And everyone, including Rhodey, Tony’s assistant Pepper Potts (Gwyneth Paltrow), and family “friend” Obadiah Stane (Jeff Bridges), is shocked at what’s happened to Tony Stark. So now, to make a long story short, Tony rebuilds his robot and turns it into the robot superhero Iron Man, he stops chasing women and starts building a better relationship with Pepper, he finds out that Obadiah wants control of Stark Industries and made a deal with the terrorists to get rid of Tony, Obadiah makes a robot suit of his own and fights Iron Man with it, Tony is victorious, and he admits being Iron Man to the rest of the world. I just summarized about an hour of film in one run-on sentence. You’re welcome. “The Avengers” comes out May 4, 2012.

     But anyway, if Tony Stark is supposed to resemble a Bible character, who could it be? Maybe you’ve figured it out already: the Apostle Paul. I never really realized it myself until reading an article on, which I encourage you all to check out, which talked about superhero movies and referenced how Tony Stark has a “Damascus road experience” and changes his ways. So what I’d like to do is share with the story of the Apostle Paul, formerly known as the Pharisee Saul.

     Saul was a zealous Jew who grew up studying the Bible and was passionate about his faith. And when Jesus started teaching, more and more people became Christians, and to Saul, it was a blasphemous threat. So Saul went to great lengths to stop the spread of Christianity, even if it meant putting families in prison for it. But one day, as he was on the road to Damascus persecuting Christians, a light shone out of nowhere and stopped Saul and his companions.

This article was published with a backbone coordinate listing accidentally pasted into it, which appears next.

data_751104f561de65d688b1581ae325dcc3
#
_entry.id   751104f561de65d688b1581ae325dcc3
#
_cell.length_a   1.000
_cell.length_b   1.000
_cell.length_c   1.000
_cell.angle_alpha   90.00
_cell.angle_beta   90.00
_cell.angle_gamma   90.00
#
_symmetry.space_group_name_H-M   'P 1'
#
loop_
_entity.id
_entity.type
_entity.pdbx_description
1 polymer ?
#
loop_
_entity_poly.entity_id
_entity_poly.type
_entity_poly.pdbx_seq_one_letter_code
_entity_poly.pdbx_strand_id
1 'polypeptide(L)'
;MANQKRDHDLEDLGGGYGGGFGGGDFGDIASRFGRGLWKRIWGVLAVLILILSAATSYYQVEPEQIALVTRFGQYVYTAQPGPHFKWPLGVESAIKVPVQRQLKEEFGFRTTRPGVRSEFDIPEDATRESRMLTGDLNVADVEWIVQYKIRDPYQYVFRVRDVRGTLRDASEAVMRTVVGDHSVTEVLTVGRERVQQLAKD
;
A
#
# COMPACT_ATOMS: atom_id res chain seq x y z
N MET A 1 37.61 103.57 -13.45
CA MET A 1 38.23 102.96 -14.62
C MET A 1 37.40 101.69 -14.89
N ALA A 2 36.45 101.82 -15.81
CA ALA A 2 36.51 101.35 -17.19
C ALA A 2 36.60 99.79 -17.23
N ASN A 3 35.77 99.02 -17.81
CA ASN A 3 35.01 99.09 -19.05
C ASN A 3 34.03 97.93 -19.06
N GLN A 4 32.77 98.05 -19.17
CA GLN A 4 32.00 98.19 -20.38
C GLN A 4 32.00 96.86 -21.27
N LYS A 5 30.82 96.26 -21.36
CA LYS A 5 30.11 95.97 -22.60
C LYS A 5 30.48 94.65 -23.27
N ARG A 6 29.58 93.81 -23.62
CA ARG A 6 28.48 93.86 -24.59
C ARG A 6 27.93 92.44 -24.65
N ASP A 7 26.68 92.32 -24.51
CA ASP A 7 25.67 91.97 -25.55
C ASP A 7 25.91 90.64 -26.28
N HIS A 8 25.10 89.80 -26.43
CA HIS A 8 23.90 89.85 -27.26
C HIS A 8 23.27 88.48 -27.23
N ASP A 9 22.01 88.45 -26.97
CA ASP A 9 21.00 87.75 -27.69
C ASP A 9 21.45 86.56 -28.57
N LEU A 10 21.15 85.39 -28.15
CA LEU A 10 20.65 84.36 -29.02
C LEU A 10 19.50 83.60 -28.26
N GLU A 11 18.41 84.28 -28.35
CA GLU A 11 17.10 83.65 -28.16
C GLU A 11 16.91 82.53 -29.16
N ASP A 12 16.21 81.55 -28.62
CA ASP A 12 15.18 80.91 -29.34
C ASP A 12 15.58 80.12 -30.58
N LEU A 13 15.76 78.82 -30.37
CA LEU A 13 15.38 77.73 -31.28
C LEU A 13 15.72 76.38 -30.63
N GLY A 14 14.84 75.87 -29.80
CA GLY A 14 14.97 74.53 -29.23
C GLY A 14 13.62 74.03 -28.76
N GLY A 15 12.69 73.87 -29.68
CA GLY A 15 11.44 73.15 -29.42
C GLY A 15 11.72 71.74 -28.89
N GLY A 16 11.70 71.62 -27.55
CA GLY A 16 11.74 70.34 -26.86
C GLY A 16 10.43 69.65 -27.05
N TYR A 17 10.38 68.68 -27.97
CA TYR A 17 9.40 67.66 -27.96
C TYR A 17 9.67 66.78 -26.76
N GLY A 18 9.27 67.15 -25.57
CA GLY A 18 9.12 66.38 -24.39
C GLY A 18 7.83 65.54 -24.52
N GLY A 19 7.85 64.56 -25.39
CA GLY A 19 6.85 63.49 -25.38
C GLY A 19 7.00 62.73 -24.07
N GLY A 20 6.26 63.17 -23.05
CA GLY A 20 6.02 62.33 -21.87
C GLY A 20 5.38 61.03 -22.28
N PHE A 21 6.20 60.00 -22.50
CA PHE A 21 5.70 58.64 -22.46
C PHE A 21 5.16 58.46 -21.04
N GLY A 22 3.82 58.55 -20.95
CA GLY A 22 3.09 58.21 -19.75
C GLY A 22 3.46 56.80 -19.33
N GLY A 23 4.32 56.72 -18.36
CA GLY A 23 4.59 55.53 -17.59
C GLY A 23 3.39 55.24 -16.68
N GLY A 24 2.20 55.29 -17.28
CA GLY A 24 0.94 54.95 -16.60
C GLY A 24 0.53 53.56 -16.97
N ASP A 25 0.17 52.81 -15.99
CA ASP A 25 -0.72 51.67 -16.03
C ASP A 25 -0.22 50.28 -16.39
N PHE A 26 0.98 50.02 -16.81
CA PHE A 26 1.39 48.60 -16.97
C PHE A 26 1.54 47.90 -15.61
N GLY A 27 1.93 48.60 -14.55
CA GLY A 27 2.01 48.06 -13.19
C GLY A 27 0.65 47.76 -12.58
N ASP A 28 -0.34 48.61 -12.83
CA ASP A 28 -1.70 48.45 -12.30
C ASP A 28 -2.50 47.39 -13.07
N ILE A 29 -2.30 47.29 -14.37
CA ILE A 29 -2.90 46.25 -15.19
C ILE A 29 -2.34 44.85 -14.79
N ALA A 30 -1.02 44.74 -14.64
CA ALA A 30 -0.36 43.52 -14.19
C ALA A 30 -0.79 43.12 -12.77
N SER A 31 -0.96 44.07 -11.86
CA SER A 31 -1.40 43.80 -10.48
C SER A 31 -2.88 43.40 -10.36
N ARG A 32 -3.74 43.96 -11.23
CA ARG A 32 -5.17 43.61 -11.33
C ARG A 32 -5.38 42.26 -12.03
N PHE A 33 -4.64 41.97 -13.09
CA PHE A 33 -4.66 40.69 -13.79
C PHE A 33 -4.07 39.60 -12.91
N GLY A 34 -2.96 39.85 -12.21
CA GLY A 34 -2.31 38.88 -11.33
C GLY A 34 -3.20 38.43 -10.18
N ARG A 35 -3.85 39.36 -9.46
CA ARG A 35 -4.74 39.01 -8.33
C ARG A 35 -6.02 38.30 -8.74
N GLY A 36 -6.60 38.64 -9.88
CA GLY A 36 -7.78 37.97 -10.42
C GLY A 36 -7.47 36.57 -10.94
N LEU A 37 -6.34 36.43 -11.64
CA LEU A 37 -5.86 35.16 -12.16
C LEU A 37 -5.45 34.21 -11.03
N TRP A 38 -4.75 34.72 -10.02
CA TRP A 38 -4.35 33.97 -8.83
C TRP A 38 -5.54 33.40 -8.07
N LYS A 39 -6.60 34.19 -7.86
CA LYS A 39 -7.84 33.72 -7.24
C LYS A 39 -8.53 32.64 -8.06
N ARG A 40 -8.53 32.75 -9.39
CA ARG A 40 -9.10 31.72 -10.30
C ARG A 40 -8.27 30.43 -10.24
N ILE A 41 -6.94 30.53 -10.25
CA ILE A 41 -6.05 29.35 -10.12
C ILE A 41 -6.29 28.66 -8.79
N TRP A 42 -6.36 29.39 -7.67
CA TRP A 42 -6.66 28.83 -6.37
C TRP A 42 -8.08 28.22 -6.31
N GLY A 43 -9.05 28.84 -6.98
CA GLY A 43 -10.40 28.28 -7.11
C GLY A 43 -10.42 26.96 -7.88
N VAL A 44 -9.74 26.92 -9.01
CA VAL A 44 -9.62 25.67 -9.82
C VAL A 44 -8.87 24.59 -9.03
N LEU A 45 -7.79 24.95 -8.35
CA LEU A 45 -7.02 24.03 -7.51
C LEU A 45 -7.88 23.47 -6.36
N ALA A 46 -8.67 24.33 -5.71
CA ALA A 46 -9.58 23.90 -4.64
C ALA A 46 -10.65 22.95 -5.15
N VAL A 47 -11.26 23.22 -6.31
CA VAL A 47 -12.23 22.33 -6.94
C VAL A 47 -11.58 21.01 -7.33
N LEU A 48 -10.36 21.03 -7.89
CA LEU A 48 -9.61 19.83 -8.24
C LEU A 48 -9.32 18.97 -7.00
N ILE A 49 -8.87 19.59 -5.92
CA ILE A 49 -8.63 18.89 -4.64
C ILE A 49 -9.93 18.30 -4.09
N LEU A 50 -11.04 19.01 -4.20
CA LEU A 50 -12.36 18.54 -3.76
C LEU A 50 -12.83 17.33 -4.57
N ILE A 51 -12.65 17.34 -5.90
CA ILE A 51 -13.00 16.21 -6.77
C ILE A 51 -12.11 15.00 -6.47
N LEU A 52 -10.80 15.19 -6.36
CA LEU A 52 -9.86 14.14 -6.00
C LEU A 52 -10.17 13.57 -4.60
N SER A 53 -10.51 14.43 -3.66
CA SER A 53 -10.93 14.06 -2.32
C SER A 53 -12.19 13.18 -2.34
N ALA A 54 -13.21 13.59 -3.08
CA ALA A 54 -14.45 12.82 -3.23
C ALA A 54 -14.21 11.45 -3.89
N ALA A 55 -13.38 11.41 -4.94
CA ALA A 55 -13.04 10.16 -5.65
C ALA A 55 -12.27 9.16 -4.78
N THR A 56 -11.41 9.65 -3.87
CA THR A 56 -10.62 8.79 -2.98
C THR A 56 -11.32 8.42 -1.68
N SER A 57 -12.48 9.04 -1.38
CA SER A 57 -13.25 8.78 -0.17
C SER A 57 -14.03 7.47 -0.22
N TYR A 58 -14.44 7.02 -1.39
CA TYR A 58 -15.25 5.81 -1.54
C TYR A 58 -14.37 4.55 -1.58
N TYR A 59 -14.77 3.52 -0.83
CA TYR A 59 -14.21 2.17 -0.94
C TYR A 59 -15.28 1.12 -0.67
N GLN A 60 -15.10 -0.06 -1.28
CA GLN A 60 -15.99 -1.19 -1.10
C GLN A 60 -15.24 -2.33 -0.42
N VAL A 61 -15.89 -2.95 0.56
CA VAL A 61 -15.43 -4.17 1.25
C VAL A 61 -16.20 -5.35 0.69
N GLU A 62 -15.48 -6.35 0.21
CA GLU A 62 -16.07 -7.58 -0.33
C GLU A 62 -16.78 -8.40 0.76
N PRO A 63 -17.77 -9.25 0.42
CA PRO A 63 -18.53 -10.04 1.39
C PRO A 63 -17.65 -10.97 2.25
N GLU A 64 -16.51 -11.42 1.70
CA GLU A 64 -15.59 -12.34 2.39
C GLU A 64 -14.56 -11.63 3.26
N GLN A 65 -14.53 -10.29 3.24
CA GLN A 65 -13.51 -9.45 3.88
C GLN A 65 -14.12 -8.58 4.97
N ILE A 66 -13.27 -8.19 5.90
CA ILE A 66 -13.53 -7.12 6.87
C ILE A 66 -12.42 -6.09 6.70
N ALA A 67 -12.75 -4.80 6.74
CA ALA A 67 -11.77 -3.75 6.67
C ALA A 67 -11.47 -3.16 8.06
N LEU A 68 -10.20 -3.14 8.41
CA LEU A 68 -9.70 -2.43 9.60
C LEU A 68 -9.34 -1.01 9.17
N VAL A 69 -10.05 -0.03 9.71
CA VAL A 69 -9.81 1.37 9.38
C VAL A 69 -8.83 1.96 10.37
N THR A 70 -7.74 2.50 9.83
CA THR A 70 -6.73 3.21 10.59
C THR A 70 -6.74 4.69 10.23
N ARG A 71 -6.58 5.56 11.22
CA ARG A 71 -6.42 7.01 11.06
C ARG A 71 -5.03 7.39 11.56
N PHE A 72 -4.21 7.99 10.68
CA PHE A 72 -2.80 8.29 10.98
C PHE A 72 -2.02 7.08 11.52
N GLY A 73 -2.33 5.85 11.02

“He fell to the ground and heard a voice say to him, ‘Saul, Saul, why do you persecute me?’

     “‘Who are you, Lord?’ Saul asked.

     “‘I am Jesus, whom you are persecuting,’ He replied. Now get up and go into the city, and you will be told what you must do.’

     “The men traveling with Saul stood there speechless; they heard the sound but did not see anyone. Saul got up from the ground, but when he opened his eyes he could see nothing. So they led him by the hand into Damascus. For three days he was blind, and did not eat or drink anything.” (Acts 9:4-9)

     Soon, God sends Ananias, a Christian in Damascus, to heal Saul’s blindness and baptize him. And pretty soon, Saul, the zealous Pharisee, becomes Paul, the zealous Christian disciple, who is responsible for writing most of the New Testament and starting what we now know as the Christian church. (No, I don’t mean church as in the building; I mean it as the idea of fellowship between Christians. In those times, Christianity was persecuted so much that believers had to meet in secret.) And this is the kind of transformation that Tony Stark exhibits in “Iron Man”: what he created to use for destruction, he now uses to fight off enemies, very similar to how Paul now preaches the way of life he used to persecute!

     The story of the Apostle Paul is very powerful, and it shows how God can transform anyone, even those who have persecuted his name. My prayer for you, the reader, is that you will have the zeal and passion to follow Christ as Paul had, even when it shocks the people around you.